'Nandeesha' Review: This Kannada movie fails to entertain the audience
Directed by ace filmmaker Sai Prakash, 'Nadeesha' stars actor Komal and Malavika in the lead roles.
Cast>/b>: Komal, Malavika, Parul Yadav, Sreenivasa Murthy, Ramesh Bhat, Kurigalu Pratap, and Vijayalakshmi
Director: Sai Prakash
Most of Komal's films, produced under his home banner, are usually based on Malayalam hit films which ensures a good turn out at the theaters.
His recent flick 'Nandeesha', has let him down in the sense that the changes made in the film's second half, has taken the film to a lower .
'Nandeesha' is a remake of Dileep-Kavya Madhavan-starrer 2003 film 'Thilakam', which showcased excellent performances from all its actors. The film had a fair slice of comedy, sentiment and action packaged in an interesting manner. But Sai Prakash, director of 'Nandeesha', has changed the background of the film from affairs of the underworld to the operations of a TV channel.
The whole film is overturned with this change in script, and that is mainly responsible for the horrible narration in the second half.
The story goes like this - Nanjunda Swamy is a teacher in a village who is searching his son, who got lost in a a big fair 10 years ago. He is giving advertisements in newspapers in the hope that he may find his son some day. 'Nandeesha' is placed in an orphan house and is taken straight to Nanjunda Swamy. But Nandeesha behaves like a maverick and not like a normal person, and that evokes laughter among people in the village. A young girl Kavya, who was a childhood friend, takes pity on Nandeesha and tries to reform him. After a fall from a hilly range, Nandeesha regains his memory and tells that he is Vishnu and not Nandeesha as people of the village have believed. Then the story takes a turn when Nandeesha works for a Kannada channel in Ooty, and Sonia, who works for the channel, gets vital information about the illegal operations of a pharmaceutical firm. Nandeesha telecasts the programme, but is hounded by the owners of the firm. They decide to kill him and Sonia. Sonia dies when she is pushed from a hilltop, but Vishnu survives with loss of memory. Finally Vishnu marries Kavya.
A negative factor in the film is that it may be difficult to accept Komal, who is considered as a top class comedy actor, to weep and suffer in silence, all the humiliations. This is the first time that Komal has played such a role. It does not match his image of evoking laughter with every dialogue, and his peculiar body language.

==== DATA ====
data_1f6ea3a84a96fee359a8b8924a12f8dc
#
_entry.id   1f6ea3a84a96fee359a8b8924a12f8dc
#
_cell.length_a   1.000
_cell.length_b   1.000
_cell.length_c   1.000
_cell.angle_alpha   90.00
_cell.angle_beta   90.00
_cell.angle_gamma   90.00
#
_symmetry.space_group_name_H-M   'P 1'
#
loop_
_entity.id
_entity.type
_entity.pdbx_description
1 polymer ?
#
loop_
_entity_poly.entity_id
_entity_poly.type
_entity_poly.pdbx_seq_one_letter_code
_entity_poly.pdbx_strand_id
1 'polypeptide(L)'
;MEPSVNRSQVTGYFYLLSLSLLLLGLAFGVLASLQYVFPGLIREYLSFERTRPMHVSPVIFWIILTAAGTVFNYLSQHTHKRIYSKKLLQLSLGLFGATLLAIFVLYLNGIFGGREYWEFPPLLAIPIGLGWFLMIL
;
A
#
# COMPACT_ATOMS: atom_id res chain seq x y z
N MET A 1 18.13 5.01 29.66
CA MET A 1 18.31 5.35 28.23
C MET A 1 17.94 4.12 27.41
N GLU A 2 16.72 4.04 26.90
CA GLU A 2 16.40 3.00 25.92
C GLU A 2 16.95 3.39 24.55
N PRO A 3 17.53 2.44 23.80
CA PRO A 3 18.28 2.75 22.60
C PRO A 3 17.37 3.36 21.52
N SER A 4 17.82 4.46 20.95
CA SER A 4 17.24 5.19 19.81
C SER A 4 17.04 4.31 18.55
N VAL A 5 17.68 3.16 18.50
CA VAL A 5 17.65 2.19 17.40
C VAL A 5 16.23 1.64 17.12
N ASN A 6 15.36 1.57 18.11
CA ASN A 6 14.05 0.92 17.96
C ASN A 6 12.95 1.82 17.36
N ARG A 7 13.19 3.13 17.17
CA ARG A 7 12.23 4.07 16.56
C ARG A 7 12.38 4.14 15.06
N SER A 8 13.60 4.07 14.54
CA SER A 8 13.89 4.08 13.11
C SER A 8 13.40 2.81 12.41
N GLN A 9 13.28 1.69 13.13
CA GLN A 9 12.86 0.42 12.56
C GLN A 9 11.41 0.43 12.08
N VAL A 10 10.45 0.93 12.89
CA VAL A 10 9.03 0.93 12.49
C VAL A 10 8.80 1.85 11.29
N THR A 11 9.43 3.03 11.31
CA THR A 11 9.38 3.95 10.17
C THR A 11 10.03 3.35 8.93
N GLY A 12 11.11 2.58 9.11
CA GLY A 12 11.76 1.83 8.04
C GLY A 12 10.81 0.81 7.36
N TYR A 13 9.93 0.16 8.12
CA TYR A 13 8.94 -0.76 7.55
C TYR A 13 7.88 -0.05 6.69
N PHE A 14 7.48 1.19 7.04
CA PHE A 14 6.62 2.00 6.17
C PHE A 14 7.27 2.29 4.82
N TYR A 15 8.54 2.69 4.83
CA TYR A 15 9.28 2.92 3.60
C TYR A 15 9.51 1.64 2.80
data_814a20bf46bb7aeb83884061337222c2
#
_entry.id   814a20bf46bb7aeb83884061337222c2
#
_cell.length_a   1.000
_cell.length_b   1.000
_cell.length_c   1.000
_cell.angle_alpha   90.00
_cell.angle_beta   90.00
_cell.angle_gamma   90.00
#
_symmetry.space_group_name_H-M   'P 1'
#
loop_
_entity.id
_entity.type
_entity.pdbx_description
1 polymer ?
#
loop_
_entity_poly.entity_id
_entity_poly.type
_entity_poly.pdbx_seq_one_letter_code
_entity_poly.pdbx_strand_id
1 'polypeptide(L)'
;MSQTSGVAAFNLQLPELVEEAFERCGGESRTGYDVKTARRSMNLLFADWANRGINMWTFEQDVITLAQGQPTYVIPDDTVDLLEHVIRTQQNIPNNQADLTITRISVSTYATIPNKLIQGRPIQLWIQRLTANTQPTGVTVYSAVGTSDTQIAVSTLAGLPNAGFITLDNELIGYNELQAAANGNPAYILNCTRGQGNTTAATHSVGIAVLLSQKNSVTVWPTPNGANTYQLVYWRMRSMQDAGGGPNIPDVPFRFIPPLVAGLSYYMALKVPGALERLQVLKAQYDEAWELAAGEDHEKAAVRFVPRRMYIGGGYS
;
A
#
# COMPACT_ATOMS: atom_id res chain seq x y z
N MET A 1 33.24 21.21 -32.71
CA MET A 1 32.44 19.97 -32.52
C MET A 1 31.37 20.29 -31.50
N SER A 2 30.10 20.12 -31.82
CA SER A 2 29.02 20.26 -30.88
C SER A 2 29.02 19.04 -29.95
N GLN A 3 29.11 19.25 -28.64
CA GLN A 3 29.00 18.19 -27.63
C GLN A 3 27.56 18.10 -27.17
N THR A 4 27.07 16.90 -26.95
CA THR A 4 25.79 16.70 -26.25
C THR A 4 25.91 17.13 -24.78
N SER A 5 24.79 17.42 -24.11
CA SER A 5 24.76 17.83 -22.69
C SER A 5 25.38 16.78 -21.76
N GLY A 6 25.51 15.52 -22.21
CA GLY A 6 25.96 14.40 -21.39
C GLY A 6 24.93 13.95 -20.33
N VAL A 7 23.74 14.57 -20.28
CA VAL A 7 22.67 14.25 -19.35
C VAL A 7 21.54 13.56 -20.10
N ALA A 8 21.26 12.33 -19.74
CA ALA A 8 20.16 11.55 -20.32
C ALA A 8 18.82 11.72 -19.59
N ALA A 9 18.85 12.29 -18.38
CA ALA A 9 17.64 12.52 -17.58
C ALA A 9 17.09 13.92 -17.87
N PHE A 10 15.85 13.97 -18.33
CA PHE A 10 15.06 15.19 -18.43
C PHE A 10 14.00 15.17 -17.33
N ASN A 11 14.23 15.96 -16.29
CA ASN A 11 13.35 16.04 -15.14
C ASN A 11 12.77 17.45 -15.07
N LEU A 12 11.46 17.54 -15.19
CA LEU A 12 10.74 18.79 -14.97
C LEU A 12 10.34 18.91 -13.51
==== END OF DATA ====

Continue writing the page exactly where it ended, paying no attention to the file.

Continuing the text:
The second half of the film drags and tests the patience of the audience, while the first half is still tolerable.
Hamsalekha's music is another weak link of the film, though cameraman Selvam has captured the outdoor locations of Gokak falls and Bagalkot very well.
Komal has done his best to perform in the role of a mentally challenged person and a dynamic channel editor with ease. But certainly, he has the talent to perform better. The script has also let him down. Malayalam actress Malavika fits in the role, but it is Bollywood actress Parul Yadav who takes the cake with her performance and also with her dancing abilities. Veteran artists Sreenivasa Murthy and Ramesh Bhat have delivered impressive performances. But the film's comedy sequences do not make much impact.
Technically also, the film does have a lot of weak points, with music director Hamsalekha delivering below average music compositions. The film's songs, shot in Switzerland, do not go beyond average levels too. To see a fat Komal singing duets with good dancers like Parul and Malavika, is really an eye sore.
'Nandeesha' fails to entertain the audience mainly because of a poor script and ordinary technical values.
Recommended For You
- Claudio Ranieri Sacking Shows How Heartless Modern Day Football Is
- New KTM Duke 390, Duke 250, Duke 200 Launched; Prices Start at Rs 1.43 Lakh
- BKD: Varun- Alia Bring Back Desi Vibes in Aashiq Surrender Hua
- Oscars 2017: Of Androgynous Fashion Moments at Red Carpets
- MINI Cooper D (5-Door) Review: A Classic That Encapsulates Modern Technology